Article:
Differences in thickness and asymmetry of layers have been seen in different membrane types. Thickness of unit membrane has been found to be greater in plasma membrane (10m) than in intracellular membranes of ER or Golgi complex (5 to 7mm). Significant concepts of different models of membranes have been embodied in so-called fluid mosaic model of membrane structure. This defines, (i) that lipids and integral proteins are disposed in type of mosaic arrangement and (ii) that biological membranes are quasi-fluid structures in which both lipids and integral proteins are capable to do translational movement inside overall bilayer. This model regards both lipid and integral protein to be amphipathic is show hydrophilic and hydrophobic group inside same molecules. Hydrophobic chains of lipids are surrounded in inner space of bilipid layer; protein too has their polar regions protruding from surface and non-polar regions embedded in hydrophobic interior of membranes. Fluidity of membranes is supported by experiments that have shown rapid lateral diffusion of lipids and fact that integral proteins can also suffer translational displacements inside bilayers.

The fluidity of membranes depends on state of unsaturation of fatty acid components of lipids. More unsaturation which exists inside the fatty acids the more fluid the membrane is. Membranes suffer a physical phase transition from the flexible fluid-like liquid crystalline state to solid gel structure as function of temperature. Temperatures at which phase transition occur are dependent on composition of amphipathic lipids.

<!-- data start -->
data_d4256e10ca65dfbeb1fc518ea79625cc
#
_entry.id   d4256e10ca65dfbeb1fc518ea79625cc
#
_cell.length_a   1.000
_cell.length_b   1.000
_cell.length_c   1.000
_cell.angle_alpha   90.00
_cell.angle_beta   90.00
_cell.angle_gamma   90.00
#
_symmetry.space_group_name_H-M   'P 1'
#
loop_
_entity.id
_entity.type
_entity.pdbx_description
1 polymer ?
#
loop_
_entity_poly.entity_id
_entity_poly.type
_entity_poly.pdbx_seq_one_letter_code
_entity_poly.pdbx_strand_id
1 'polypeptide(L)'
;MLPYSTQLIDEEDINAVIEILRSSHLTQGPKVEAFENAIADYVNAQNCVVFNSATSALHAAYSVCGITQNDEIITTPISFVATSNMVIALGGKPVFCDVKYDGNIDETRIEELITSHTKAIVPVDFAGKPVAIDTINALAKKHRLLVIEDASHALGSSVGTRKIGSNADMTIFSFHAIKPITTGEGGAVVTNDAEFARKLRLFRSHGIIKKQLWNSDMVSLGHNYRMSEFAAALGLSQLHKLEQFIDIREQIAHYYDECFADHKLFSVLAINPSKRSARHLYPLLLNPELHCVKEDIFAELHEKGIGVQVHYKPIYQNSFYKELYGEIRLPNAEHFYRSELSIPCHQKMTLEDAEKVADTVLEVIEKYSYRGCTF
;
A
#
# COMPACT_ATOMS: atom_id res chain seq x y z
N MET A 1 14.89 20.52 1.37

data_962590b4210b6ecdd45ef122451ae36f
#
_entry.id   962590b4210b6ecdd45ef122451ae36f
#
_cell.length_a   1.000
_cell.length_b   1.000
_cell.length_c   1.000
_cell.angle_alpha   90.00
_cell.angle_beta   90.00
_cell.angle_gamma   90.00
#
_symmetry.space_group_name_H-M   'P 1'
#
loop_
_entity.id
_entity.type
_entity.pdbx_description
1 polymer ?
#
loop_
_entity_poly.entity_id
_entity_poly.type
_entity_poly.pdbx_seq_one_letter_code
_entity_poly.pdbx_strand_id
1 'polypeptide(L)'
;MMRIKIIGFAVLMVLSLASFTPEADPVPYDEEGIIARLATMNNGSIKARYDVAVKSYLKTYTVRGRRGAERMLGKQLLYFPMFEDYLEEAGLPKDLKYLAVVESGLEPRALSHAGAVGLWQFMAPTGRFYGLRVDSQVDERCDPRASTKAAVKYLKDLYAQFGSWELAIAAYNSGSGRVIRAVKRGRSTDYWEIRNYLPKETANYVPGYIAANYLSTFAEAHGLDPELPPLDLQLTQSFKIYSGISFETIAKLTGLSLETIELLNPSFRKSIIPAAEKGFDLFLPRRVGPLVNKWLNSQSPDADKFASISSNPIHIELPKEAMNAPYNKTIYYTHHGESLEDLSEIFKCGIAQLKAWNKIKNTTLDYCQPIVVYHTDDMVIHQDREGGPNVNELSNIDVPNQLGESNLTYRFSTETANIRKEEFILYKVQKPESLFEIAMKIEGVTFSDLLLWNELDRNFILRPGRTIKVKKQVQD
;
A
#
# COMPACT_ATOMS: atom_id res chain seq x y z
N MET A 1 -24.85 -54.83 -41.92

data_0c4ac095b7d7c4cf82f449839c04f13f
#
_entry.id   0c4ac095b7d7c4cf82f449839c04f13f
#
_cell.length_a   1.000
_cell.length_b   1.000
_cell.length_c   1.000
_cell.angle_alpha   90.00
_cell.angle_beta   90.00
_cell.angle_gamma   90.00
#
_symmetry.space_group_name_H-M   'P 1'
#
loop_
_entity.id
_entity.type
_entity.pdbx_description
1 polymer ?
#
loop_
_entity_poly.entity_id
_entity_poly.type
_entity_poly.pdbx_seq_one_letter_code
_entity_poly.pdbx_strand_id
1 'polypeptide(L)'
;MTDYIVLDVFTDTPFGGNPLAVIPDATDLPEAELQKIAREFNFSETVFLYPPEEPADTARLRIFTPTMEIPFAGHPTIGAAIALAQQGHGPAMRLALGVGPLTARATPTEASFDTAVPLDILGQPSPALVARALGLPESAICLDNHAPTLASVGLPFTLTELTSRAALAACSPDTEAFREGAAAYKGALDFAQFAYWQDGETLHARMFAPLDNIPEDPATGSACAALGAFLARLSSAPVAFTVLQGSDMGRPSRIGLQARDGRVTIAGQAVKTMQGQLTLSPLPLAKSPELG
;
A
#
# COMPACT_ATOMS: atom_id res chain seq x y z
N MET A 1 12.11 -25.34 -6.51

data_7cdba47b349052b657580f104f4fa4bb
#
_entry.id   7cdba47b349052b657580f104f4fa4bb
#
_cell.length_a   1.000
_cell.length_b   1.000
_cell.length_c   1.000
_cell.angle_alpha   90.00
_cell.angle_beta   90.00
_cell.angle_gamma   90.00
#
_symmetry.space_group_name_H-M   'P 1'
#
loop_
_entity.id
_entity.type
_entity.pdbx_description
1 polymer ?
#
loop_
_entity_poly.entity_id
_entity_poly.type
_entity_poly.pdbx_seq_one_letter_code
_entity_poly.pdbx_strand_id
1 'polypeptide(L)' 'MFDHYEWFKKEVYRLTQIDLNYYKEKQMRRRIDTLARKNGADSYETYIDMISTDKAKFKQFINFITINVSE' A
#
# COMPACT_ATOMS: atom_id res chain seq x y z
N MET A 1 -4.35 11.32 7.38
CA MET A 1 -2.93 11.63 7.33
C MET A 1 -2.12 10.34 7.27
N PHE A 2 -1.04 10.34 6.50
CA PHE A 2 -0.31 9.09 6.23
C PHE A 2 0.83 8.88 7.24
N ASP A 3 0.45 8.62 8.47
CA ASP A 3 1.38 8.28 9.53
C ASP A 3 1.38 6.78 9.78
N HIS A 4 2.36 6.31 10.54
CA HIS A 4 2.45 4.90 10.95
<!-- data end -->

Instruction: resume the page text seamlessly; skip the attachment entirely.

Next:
The lipids with more unsaturated fatty acids have lower transitions than those with more saturated fatty acids; longer chain lengths have higher transition temperatures than shorter chain lengths; Cis fatty acids have a lower transition temperature than trans-unsaturated fatty acids. Membranes lipids include matrix which give form and structure to membranes in which membrane proteins are imbedded. All members have amphipathic lipids which comprise phospholipids and glycolipids. Phospholipids are made up of fatty acids related to glycerol backbone. Usually two fatty acids are joined to glycerol with third position available for one of particular compounds encountered in phospholipids, such as, choline or ethanolamine. Three main kinds of lipids found in nature are: fats, phospholipids and steroids. Fats comprises of fatty acids, the series of long hydcrocarbon, chains, related to glycerol backbone. Triglyceride results when all three carbons of glycerols are joined to fatty acid. Most phospholipids have structure like triglycerides, except that in place of one of fatty acids they have a more complex chain phosphate and nitrogen-containing groups. Steroids have a skeleton based on structure of cholesterol. Glycolipids are found in cellular membranes. Phospholipids and steroids are polar molecule that is amphipathic with hydrophobic and hydrophitic ends. Plasma membranes and other cellular membranes are rich in polar lipids.

Role of Membranes:

Membranes are involved in:

i) Pinocytosis - intake of small molecules-plasma membrane

ii) Phagocytosis - ingestion of large particles-plasma membrane

iii) Exocytosis - expulsion of particles from cell-Golgi, plasma membrane.


iv) Photosynthesis in plant chloroplasts.

v) Oxidatve phosphorylation-production of ATP in mitochondria

vi) Storage - like lysosomes are stored I membrane (b) protection, were it not for membrane autolysis by lysozomal enzymes will occur.

vii) Cell recognition - contact inhibition where it fails cancer results.

viii) Anrtigen - antibody reaction (Ag - Ab) - plasma membrane

ix) Shape and size - plasma membrane.

x) Increase in surface area like microvilli, infoldings of mitochordria and chloroplast membranes, ER and Golgi apparatus.

xi) Transmision of nerve impulse-nerve cell membranes (ii) protection of nerves-myeling sheath.